Thanksgiving Day is nearly upon us, when we gather around the table to share a meal and give thanks. Our blessings are many, and recent studies indicate that when thankfulness becomes a lifestyle, more than a seasonal attitude, our blessings begin to multiply.
“Positive psychology” research explores the attitudes and behaviors that build us up mentally and physically. Pioneers in the movement have determined that gratitude—an acknowledgement and appreciation for what we have received—is a key factor in promoting our happiness and health. In particular, Robert Emmons of the University of California at Davis, Michael E. McCullough of the University of Miami, and Martin E. P. Seligman of the University of Pennsylvania have documented their research findings on the positive effects of gratitude on our bodies, our minds, and our relationships.
Good for the Body: Taking time to recognize and appreciate our blessings has positive physical effects. People who cultivate a thankful attitude reportedly sleep longer and wake up more refreshed. They also tend to take better care of themselves: exercising more, eating healthier, and taking time for regular physical examinations. Gratitude and other positive emotions improve the immune system. One study showed that heart attack survivors who gained a deeper appreciation for life as a result of their heart attack experience were at lower risk for a second heart attack than were others who did not find blessing in the experience.
Good for the Mind: A grateful heart promotes optimism and a general sense that life is good. Studies show that gratitude is inversely related to depression and anxiety; that is, the more we realize how fortunate we are, the less likely we are to feel anxious or depressed. Gratitude also strengthens our ability to cope with stress and daily problems. Grateful people tend to relish the present moment and look to the future with hope and enthusiasm. One researcher concluded that the ability to find blessing in adversity is an indicator of emotional maturity.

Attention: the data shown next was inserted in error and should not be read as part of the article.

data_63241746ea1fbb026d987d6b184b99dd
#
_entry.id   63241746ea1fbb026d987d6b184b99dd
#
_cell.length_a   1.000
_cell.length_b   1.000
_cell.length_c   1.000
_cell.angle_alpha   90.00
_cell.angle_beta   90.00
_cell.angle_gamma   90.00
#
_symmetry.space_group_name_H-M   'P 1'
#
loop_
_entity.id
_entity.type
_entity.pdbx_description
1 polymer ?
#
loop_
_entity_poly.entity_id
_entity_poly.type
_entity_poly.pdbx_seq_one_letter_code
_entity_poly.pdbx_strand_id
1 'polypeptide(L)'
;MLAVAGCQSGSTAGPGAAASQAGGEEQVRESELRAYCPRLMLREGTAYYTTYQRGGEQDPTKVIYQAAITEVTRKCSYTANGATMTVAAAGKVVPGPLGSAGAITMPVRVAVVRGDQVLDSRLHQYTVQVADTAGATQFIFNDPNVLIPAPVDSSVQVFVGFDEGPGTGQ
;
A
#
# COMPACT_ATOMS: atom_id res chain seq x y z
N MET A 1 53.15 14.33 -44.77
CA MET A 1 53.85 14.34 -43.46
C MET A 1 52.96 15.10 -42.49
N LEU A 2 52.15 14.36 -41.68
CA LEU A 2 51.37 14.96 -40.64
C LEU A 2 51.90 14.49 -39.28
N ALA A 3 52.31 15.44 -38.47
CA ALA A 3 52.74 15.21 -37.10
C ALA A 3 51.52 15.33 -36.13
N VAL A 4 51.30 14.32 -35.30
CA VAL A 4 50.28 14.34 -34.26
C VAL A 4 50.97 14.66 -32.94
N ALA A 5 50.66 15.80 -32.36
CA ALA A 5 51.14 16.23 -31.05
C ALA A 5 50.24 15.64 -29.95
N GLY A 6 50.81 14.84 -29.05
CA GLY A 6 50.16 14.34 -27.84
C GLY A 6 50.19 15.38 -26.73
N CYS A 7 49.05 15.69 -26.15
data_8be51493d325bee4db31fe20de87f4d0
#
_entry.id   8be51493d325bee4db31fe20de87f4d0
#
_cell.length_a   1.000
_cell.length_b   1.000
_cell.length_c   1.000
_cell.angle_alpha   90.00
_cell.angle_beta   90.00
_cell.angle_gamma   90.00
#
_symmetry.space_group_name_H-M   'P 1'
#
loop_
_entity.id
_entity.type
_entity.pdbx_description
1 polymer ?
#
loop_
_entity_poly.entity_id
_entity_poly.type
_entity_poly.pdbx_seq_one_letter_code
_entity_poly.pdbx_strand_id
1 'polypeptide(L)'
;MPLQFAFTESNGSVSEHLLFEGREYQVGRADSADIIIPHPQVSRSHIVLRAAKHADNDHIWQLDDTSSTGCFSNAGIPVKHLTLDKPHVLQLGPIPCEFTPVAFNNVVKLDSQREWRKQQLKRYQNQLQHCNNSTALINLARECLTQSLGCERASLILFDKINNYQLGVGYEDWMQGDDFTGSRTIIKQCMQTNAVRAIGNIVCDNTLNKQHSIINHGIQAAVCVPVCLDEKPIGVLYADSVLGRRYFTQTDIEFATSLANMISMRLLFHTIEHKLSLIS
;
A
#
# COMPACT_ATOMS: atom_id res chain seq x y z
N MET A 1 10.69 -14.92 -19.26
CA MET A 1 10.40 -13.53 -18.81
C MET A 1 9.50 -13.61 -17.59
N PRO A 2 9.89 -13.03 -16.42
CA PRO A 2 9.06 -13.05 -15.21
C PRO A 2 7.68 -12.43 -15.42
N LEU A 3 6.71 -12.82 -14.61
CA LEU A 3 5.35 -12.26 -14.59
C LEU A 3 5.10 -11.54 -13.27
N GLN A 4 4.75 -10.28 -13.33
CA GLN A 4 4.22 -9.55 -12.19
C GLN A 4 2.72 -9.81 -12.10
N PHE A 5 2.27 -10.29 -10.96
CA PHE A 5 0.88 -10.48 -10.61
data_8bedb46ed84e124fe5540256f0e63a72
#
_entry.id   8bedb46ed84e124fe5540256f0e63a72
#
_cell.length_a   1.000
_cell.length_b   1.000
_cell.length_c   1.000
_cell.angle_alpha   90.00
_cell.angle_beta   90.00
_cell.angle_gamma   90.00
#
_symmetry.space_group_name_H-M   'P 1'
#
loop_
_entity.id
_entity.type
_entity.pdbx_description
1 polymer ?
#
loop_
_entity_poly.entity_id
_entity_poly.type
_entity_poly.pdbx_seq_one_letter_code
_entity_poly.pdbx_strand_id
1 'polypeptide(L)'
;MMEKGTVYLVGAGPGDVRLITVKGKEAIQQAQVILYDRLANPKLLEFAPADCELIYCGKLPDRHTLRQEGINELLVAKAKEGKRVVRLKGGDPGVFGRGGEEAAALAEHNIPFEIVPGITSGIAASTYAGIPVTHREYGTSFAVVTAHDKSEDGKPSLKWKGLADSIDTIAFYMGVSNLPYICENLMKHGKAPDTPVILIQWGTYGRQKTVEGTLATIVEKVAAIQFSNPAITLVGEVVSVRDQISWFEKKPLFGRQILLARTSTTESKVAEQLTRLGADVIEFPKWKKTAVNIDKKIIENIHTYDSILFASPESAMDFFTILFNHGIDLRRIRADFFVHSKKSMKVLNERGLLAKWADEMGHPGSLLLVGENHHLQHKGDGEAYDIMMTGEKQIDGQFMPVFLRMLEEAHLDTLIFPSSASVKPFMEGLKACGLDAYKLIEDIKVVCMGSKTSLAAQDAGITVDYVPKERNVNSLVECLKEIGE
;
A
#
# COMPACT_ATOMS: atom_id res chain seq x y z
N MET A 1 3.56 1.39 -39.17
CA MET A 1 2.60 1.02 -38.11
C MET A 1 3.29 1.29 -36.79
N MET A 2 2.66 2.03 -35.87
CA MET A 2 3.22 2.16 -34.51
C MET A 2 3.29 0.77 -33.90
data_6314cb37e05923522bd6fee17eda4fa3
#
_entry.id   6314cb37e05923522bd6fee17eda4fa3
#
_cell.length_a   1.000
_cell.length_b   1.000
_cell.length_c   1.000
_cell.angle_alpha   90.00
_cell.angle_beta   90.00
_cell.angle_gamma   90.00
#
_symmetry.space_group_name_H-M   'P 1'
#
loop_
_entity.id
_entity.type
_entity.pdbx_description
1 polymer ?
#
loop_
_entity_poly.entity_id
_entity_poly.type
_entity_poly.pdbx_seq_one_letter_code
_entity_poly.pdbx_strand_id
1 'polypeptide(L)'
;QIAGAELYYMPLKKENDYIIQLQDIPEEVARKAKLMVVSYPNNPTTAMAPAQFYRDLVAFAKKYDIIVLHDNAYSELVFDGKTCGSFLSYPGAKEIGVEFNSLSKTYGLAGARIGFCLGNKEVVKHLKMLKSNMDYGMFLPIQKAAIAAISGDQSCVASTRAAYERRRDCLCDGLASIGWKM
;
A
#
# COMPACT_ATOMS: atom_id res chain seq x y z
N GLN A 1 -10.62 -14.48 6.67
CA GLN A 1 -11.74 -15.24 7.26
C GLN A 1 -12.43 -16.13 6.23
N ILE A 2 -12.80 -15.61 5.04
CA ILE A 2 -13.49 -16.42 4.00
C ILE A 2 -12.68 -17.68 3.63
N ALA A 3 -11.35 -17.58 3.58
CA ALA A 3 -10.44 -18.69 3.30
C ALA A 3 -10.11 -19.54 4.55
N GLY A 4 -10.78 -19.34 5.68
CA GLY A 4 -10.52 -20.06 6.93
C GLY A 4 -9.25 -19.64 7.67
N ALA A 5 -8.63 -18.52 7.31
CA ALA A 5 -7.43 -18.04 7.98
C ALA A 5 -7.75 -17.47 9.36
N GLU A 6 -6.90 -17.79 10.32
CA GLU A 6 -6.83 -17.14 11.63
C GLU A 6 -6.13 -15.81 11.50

Good for Relationships: Gratitude enhances social relationships by increasing empathy. A grateful person feels connected with other people and is more inclined to be generous, kind, and patient. Grateful people are reportedly more resilient to criticism and less likely to respond aggressively or defensively when provoked. Studies also show that other people feel energized by the grateful person’s positive attitude. Gratitude is contagious!
and … Good for the Soul: Science can’t prove it, but adopting an attitude of thankfulness draws us deeper into relationship with God. Martin Luther once wrote: “God’s wonderful works which happen daily are lightly esteemed, not because they are of no import but because they happen so constantly and without interruption.” We can be so focused on life’s hurts and how we’ve been disappointed that we fail to recognize all the ways in which our loving Father blesses us every day. If you can draw breath without a machine to assist you, give thanks. If you woke up this morning and found that night had given way to daylight, just as it should, give thanks. If your mind can recall good memories of times shared with people who have loved you, give thanks. If you can rest in the assurance of God’s promise that you will spend eternity with him because he paid the highest price to redeem your heart and soul, give thanks.
This holiday as you gather around the Thanksgiving table, take time to tell your friends and family how much you appreciate them. See if you can overlook personal irritations and unresolved conflicts and discover at least one good thing in each person. And then give thanks!
Fix your thoughts on what is true, and honorable, and right, and pure, and lovely, and admirable. Think about things that are excellent and worthy of praise….Then the God of peace will be with you. —Philippians 4:8-9 (NLT)
Judith Ingram is the author of A Devotional Walk with Forgiveness, available from amazon.com and barnesandnoble.com. Please visit the author at her website: http://www.judithingram.com.